31. 31. UVC Tip Placement <ul><li>Radiography: </li></ul><ul><ul><li>AP </li></ul></ul><ul><ul><li>Lateral or Cross-table </li></ul></ul><ul><li>Echocardiography: </li></ul><ul><ul><li>Ades A, Sable C, Cummings S, Cross R, Markle B, et al. </li></ul></ul><ul><ul><li>Echocardiographic evaluation of umbilical venous catheter placement. J Perinatol . 2003;23:24 –28. </li></ul></ul>
  32. 32. UVC Tip Placement <ul><li>53 babies </li></ul><ul><li>UVC assessed by: </li></ul><ul><ul><li>CXR: AP, Lateral </li></ul></ul><ul><ul><li>Venous PO 2 , and Saturation </li></ul></ul><ul><ul><li>Echocardiography </li></ul></ul><ul><li>Sensitivity, Specificity, PPV, and NPV </li></ul>
  33. 33. UVC Tip Placement <ul><li>Catheters properly placed at the RA/IVC junction or in the inferior vena cava, as documented by echocardiography, were located at a wide range of vertebral bodies by CXR (T6–T11) </li></ul>
  34. 34. UVC Tip Placement <ul><li>AP CXR </li></ul><ul><ul><li>Sensitivity of 32% and specificity of 89% in assessing left atrial placement. </li></ul></ul><ul><li>Lateral CXR: </li></ul><ul><ul><li>Sensitivity of 76% and specificity of 33% </li></ul></ul><ul><li>Venous PO 2 , and Saturation </li></ul><ul><ul><li>Sensitivity of 45% and specificity of 95% </li></ul></ul>
  35. 35. UVC Tip Placement
  36. 36. Complications <ul><li>Blood loss </li></ul><ul><li>Perforation of UV: </li></ul><ul><ul><li>Hemoperitoneum </li></ul></ul><ul><ul><li>TPN/ IVF ascites 7 </li></ul></ul><ul><ul><li>Retroperitoneal fluid extravasation: abdominal, genital, buttock, and thigh edema 8 </li></ul></ul><ul><li>Mohan MS, Patole SK. Neonatal ascites and hyponatremia following umbilical venous catheterization. J Paediatr Child Health . 2002;38:612– 614. </li></ul><ul><li>Liao CH, Sy LB, Tsou KI. Umbilical vein catheter malposition: report of one case . Acta Paediatr Taiwan . 2003;44:38–40. </li></ul>
  37. 37. Complications <ul><li>Cardiac: </li></ul><ul><ul><li>Dysrrhythmia: </li></ul></ul><ul><ul><ul><li>Atrial flutter reported in 2 cases 9, 10 </li></ul></ul></ul><ul><ul><li>Tamponade: several case reports </li></ul></ul><ul><li>Sinha A, Fernandes CJ, Kim JJ, Fenrich AL Jr, Enciso J. Atrial flutter following placement of an umbilical venous catheter. Am J Perinatol . 2005;22:275–277. </li></ul><ul><li>Leroy V, Belin V, Farnoux C, Magnier S, Auburtin B, Gondon E, Saizou C, Dauger S. Une observation de flutter auriculaire après pose de cathéter veineux ombilical . Arch Pediatr. 2002 Feb;9(2):147-50 </li></ul>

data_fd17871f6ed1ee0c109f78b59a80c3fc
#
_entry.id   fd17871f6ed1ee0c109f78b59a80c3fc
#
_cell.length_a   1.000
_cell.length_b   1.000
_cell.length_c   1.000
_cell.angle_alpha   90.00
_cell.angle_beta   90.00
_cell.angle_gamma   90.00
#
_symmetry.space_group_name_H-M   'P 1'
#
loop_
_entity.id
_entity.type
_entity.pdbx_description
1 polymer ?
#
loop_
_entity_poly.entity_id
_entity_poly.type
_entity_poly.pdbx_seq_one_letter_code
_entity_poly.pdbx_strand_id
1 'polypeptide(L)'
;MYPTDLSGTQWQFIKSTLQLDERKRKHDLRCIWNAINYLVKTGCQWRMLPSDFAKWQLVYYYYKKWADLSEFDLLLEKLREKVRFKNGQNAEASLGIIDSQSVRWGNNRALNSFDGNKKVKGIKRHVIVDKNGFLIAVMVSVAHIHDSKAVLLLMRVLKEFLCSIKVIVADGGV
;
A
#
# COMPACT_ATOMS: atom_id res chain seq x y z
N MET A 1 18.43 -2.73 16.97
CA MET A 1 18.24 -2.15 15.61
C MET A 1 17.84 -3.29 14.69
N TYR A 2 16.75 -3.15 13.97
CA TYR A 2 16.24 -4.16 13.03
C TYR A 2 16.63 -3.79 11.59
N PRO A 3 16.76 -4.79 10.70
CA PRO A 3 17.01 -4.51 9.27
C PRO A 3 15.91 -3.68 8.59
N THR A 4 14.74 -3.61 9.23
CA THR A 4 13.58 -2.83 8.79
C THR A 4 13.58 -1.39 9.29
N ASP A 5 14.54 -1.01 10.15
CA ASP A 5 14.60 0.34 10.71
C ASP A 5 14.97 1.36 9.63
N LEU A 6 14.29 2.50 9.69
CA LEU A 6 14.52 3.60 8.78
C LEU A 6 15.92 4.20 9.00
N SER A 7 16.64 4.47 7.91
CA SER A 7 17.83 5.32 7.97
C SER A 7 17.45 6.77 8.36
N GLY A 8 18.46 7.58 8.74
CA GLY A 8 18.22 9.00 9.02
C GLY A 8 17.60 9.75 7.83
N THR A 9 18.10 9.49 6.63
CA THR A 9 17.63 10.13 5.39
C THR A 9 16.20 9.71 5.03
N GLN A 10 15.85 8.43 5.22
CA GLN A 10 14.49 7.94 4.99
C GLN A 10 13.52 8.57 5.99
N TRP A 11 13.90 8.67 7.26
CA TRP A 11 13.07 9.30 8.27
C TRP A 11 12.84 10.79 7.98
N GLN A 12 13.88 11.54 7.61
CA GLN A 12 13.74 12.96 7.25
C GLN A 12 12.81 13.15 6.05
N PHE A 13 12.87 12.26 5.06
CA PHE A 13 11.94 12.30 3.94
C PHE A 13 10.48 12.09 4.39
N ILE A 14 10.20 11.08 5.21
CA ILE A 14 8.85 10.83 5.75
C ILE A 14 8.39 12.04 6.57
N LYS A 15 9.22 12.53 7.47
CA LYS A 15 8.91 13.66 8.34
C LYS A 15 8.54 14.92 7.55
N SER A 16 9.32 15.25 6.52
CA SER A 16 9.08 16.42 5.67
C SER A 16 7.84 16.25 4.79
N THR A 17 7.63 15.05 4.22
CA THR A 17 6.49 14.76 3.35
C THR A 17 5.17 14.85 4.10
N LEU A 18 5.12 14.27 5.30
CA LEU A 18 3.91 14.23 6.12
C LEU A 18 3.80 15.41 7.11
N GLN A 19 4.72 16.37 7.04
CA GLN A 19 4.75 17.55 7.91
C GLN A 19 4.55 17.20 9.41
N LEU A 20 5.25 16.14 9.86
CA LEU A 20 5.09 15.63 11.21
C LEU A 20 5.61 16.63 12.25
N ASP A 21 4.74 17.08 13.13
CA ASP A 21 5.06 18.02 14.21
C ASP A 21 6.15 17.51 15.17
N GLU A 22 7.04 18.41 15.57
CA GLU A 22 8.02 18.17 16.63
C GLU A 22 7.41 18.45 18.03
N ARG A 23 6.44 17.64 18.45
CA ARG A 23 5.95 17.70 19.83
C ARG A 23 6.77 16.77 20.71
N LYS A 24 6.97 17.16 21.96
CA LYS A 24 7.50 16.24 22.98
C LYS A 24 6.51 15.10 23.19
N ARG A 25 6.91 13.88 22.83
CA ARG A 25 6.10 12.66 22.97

38. 38. Complications <ul><li>Pulmonary: </li></ul><ul><ul><li>due to malposition 11 </li></ul></ul><ul><ul><li>Pulmonary edema, localized </li></ul></ul><ul><ul><li>Pulmonary hemorrhage </li></ul></ul><ul><ul><li>Pulmonary infarction ± hydrothorax </li></ul></ul><ul><ul><li>Possible systemic embolism </li></ul></ul><ul><li>Björklund LJ, Malmgren N, Lindroth M. Pulmonary complications of umbilical venous catheters. Pediatr Radiol. 1995;25(2):149-52. </li></ul>
  39. 39. Complications <ul><li>Hepatic: </li></ul><ul><ul><li>Necrosis </li></ul></ul><ul><ul><li>Calcification </li></ul></ul><ul><ul><li>Infusate encystment </li></ul></ul><ul><ul><li>Infusate ascites </li></ul></ul><ul><ul><li>Laceration </li></ul></ul><ul><ul><li>Biliary venous fistula formation </li></ul></ul><ul><ul><li>Abscess formation </li></ul></ul>
  40. 40. Complications <ul><li>Coley BD, Seguin J, Cordero L, Hogan MJ, Rosenberg E, et al. Neonatal total parenteral nutrition ascites from liver erosion by umbilical vein catheters. Pediatr Radiol. 1998;28:923–927. </li></ul>
  41. 41. Complications <ul><li>Yiğiter M, Arda IS, Hiçsönmez A. Hepatic laceration because of malpositioning of the umbilical vein catheter: case report and literature review. J Pediatr Surg. 2008 May;43(5):E39-41 </li></ul>
  42. 42. Complications <ul><li>Levkoff AH, Macpherson RI. Intrahepatic encystment of umbilical vein catheter infusate. Pediatr Radiol. 1990;20:360 –361. </li></ul>
  43. 43. Complications <ul><li>Air embolism: iatrogenic </li></ul><ul><li>Thrombosis: </li></ul><ul><ul><li>Intimal damage </li></ul></ul><ul><ul><li>Bacterial colonization, slime-forming organisms </li></ul></ul><ul><ul><li>The low-flow nature of the venous system </li></ul></ul>
  44. 44. Complications <ul><li>Thrombosis may lead to: </li></ul><ul><ul><li>Occlusion </li></ul></ul><ul><ul><li>Portal vein thrombosis </li></ul></ul><ul><ul><li>Intracardiac thrombi </li></ul></ul><ul><ul><li>Renal vein thrombosis 15 </li></ul></ul><ul><ul><li>Pulmonary and systemic embolism </li></ul></ul><ul><li>Marks SD, Massicotte MP, Steele BT, Matsell DG, Filler G, et al. Neonatal renal venous thrombosis: clinical outcomes and prevalence of prothrombotic disorders . J Pediatr. 2005;146:811– 816. </li></ul>
  45. 45. Complications <ul><li>Infection: </li></ul><ul><ul><li>Aseptic technique during insertion and care </li></ul></ul><ul><ul><li>Increased after 14 days: CDC </li></ul></ul><ul><ul><li>A study showed safety up to 28 days 16 </li></ul></ul><ul><li>Butler-O'Hara M, Buzzard CJ, Reubens L, McDermott MP, DiGrazio W, D'Angio CT. A randomized trial comparing long-term and short-term use of umbilical venous catheters in premature infants with birth weights of less than 1251 grams . Pediatrics . 2006 Jul;118(1):e25-35. </li></ul>
  46. 46. Complications <ul><li>Recent study introduced a multimodal approach to reduce CR-BSI 17 : </li></ul><ul><ul><li>15/1000 to 10/1000 catheter-days </li></ul></ul><ul><li>Sannoh S, Clones B, Munoz J, Montecalvo M, Parvez B. A multimodal approach to central venous catheter hub care can decrease catheter-related bloodstream infection . Am J Infect Control. 2010 Feb 3. [Epub ahead of print]. </li></ul>
  47. 47. Summary <ul><li>UV is good, easily accessible route for parenteral therapy and nutrition during neonatal period. </li></ul><ul><li>Predicting the required length for insertion is not easy. </li></ul><ul><li>Radiography is relatively unreliable in confirming the catheter tip position. </li></ul><ul><li>Complications of malposition are devastating. </li></ul>
  48. 48. Recommendation <ul><li>Further studies are required to determine the required length of insertion. </li></ul><ul><li>Repeated radiographs to ensure the tip in correct position. How frequent? </li></ul><ul><li>Bedside echocardiography may be a useful tool to confirm the tip position. </li></ul><ul><li>Strict infection control policies to reduce CR-BSI. </li></ul>
  49. 49. THANK YOU